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Self-sabotage or a Dream come true

It is a great feeling of excitement when our efforts have finally paid off and getting what we want. However, the height of this excitement can also bring up mixed emotions and feelings that are valid but detrimental on another level, especially at the point of manifesting what we want.

For example, suppose you secure an interview for that job or role you have longed for. In that case, you suddenly begin to have a series of self-limiting thoughts alongside the positive, self-affirming beliefs that can sometimes feel like a tug of war in your mind and heart complex. Trying to separate what is real from illusion can cause a mental and emotional drain. The failure script is already in motion before the success arrives – and soon enough, the self-prophesy is fulfilled.

Psychology defines self-sabotage as “when we destroy ourselves physically, mentally, or emotionally or deliberately hinder our success and wellbeing by undermining personal goals and values.” (Brenner, 2019)

Self-sabotage beliefs are elusive. They are not readily available for healing unless they are brought to light using techniques such as journaling or when there is a perceived threat in and around our comfort zones. They often show up when we least expect them, and when we desire something, we decide to get what we want (i.e., during manifestation or at the cusp of manifesting what we want).

Have you ever wondered or experienced yourself on the verge of getting something you desire? What was running through your heart and mind?

Self-Sabotage, when left unchecked

  • Limits our perception of Self by promoting limiting self-beliefs and patterns.

  • Block our innate truth, preventing us from realising our true potential.

  • It prevents honesty to the Self by presenting a false perception of ourselves.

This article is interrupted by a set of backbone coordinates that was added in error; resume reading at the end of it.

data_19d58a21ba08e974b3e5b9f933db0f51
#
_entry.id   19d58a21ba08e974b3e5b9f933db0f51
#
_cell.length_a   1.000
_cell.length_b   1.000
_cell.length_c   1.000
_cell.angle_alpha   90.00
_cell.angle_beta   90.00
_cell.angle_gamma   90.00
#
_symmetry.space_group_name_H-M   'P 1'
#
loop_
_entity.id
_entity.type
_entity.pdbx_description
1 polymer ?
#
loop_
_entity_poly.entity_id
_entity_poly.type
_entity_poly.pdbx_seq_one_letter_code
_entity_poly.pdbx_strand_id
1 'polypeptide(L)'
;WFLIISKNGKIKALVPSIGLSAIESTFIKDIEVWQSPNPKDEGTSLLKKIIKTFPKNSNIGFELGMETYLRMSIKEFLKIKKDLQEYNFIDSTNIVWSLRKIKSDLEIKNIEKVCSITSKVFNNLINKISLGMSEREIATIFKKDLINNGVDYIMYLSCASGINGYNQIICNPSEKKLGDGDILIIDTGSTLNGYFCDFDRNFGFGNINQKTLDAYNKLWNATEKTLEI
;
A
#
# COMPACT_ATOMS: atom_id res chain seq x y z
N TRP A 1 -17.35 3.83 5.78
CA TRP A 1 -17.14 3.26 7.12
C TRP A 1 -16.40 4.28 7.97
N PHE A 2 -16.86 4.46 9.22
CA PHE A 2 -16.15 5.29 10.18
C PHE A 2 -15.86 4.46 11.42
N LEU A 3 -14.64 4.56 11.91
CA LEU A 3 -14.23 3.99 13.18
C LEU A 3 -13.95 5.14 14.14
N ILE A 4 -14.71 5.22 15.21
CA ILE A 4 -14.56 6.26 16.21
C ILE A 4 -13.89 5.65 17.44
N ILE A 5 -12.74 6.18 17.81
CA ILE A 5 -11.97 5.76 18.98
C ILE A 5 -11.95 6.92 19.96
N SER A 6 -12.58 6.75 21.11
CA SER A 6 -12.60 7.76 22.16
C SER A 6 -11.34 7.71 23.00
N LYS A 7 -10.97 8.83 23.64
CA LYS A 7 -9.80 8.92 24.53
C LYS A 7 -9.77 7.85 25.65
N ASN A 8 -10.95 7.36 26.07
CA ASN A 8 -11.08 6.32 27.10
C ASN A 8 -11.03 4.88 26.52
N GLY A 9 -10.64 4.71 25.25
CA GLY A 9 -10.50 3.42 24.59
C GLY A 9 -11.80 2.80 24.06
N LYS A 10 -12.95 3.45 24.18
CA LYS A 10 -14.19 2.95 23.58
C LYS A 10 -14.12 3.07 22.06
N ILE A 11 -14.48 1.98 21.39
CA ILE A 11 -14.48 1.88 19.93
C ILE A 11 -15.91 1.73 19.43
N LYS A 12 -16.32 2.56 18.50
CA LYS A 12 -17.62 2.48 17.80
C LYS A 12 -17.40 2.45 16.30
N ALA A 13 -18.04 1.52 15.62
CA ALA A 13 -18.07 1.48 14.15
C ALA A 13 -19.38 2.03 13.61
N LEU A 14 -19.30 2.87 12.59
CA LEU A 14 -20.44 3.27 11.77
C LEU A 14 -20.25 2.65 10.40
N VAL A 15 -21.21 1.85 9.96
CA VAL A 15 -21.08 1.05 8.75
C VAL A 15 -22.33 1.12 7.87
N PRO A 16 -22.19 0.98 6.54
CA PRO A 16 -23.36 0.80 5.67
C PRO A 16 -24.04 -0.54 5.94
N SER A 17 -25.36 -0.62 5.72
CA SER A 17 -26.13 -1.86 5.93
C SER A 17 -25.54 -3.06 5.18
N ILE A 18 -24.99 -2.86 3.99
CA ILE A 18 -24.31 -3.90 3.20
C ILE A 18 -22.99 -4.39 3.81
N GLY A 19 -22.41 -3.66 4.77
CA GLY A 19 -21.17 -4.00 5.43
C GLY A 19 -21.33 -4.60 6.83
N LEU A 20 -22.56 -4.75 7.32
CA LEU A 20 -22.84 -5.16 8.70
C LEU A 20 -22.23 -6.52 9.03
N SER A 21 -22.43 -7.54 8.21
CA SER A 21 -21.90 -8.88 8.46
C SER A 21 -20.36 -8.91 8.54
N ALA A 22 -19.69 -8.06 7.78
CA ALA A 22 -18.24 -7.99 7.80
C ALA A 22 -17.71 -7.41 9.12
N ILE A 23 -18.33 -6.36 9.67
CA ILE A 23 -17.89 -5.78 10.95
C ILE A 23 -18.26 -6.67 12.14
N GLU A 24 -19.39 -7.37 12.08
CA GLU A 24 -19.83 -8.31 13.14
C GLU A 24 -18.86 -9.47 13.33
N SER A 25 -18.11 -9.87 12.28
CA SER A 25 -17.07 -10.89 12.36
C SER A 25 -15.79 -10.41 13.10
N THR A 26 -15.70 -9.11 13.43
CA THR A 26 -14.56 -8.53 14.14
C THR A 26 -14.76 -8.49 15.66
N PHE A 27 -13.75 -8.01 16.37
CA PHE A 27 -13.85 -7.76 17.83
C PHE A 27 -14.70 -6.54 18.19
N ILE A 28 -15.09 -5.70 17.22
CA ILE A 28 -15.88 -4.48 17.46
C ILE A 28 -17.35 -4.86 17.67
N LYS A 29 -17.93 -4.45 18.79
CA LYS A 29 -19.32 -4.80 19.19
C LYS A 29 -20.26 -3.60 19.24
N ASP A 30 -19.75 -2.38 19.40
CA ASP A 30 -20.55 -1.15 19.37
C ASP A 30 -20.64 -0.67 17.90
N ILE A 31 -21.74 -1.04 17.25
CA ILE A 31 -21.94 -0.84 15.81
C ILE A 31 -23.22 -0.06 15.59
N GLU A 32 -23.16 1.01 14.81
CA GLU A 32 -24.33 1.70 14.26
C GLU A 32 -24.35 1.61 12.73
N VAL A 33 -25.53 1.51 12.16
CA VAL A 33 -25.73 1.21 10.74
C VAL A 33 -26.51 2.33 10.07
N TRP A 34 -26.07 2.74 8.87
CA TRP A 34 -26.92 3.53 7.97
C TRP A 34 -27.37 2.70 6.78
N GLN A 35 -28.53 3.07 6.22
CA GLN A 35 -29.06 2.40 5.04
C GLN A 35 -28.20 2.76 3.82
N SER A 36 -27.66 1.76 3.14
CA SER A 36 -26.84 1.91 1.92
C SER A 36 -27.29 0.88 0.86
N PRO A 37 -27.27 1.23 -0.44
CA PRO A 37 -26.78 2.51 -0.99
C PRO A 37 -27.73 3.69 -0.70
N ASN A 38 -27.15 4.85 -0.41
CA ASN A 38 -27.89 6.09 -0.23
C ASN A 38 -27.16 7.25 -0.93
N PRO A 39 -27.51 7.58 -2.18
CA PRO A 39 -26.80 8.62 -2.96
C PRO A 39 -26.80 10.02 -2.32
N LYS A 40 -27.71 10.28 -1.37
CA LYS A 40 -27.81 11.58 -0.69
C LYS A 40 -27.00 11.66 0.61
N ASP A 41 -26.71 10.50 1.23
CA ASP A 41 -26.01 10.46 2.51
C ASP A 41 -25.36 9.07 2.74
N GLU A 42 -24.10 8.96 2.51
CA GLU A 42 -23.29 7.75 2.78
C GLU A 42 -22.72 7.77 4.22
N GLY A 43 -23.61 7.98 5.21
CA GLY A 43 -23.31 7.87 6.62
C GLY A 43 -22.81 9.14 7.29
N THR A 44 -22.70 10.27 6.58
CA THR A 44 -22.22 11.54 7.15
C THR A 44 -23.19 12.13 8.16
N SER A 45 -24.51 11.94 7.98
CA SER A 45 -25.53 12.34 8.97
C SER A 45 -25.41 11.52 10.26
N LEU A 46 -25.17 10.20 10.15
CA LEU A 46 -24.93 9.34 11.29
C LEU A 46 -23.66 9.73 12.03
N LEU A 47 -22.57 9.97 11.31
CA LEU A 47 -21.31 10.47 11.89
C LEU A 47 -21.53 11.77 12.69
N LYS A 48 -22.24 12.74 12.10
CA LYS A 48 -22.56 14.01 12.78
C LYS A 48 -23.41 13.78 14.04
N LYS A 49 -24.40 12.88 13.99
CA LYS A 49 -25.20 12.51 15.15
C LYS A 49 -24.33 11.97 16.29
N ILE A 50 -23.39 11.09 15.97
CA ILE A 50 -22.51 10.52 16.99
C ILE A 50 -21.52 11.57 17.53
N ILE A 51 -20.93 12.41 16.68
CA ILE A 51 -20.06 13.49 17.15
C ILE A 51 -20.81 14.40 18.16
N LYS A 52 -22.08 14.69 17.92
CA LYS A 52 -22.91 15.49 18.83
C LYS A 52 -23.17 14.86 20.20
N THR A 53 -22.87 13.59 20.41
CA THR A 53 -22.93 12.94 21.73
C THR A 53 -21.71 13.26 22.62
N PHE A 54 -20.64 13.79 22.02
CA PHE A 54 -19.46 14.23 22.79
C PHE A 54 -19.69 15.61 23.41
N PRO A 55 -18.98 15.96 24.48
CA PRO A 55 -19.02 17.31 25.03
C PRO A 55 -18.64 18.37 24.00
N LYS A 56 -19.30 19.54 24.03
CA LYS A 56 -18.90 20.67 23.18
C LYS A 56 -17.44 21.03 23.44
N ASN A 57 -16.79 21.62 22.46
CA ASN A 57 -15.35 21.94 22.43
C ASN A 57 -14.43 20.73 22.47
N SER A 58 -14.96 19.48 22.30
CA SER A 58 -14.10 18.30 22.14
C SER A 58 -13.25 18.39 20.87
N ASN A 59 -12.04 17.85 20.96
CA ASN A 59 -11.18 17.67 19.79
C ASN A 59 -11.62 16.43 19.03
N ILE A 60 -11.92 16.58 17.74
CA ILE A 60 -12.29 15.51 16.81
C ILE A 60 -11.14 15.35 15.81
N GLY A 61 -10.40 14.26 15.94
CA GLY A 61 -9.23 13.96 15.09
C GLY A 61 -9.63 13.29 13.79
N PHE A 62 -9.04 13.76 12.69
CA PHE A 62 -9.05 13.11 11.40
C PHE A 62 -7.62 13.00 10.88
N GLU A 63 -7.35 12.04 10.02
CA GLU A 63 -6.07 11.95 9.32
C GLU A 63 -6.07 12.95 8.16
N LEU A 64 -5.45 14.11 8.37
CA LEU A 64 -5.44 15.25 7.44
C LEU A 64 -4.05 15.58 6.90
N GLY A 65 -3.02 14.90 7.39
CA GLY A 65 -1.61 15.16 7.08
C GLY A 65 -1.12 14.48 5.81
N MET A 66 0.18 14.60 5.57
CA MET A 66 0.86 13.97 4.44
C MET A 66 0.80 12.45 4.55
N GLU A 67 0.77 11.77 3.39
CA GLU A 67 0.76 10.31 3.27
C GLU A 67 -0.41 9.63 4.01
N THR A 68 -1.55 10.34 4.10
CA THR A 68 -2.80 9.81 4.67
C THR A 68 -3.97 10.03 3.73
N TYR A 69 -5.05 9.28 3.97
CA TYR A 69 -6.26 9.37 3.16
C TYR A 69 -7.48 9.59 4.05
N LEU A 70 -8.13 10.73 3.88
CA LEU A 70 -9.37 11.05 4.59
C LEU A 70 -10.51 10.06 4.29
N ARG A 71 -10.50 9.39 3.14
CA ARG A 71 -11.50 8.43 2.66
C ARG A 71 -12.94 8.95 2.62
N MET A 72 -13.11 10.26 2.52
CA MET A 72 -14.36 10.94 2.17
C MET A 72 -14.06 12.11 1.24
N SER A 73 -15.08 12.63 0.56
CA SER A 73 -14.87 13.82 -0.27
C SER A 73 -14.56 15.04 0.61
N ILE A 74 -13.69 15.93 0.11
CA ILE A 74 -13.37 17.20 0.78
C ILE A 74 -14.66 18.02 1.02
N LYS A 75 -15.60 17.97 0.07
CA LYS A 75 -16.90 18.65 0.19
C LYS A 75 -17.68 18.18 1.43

• It diverts from our purpose, values, and goals as a distractive program.

  • Inhibits progress toward complete healing and transformation.

  • Over time, imbalance in the mental and emotional energy bodies may result in psychosomatic issues and physical illness if not addressed.

Self-sabotage may look, sound, or feel like this or something similar:

  • This is too good to be true.

  • I can’t allow myself to be happy. I will get a slap in the face.

  • If I get it, I will mess it up.

  • An unexplainable fear and phobia

  • An unpleasant sensation or feeling in the heart or gut area

  • I am not good enough to be it or to have this.

  • I am not deserving of it.

  • It’s impossible

  • It’s too hard

  • I am not very good at this.

  • I hope it happens soon.

  • You feel like you are cursed or being punished by a superior being.

  • Fear of acting towards achieving the goal due to the perception of failure

Addressing Self-sabotage

If not addressed, self-sabotage can be distractive to manifesting what we want, especially when they are contrary and limit our ability to make continuous progress on our personal spiritual development. Awareness is the first principle of healing toward a positive transformation.

A few suggestions for spotting and addressing self-sabotage:

  • Make time to explore and spot self-sabotage patterns.

  • Visualise a dream come true, taking note of any triggered emotion and feeling.

  • Test your comfort zone by regularly doing something new.

  • Our surrounding is a good trigger of feelings and emotions. Pay attention to them.

  • Breathwork and bodywork (i.e., Yoga) help to release self-sabotage.

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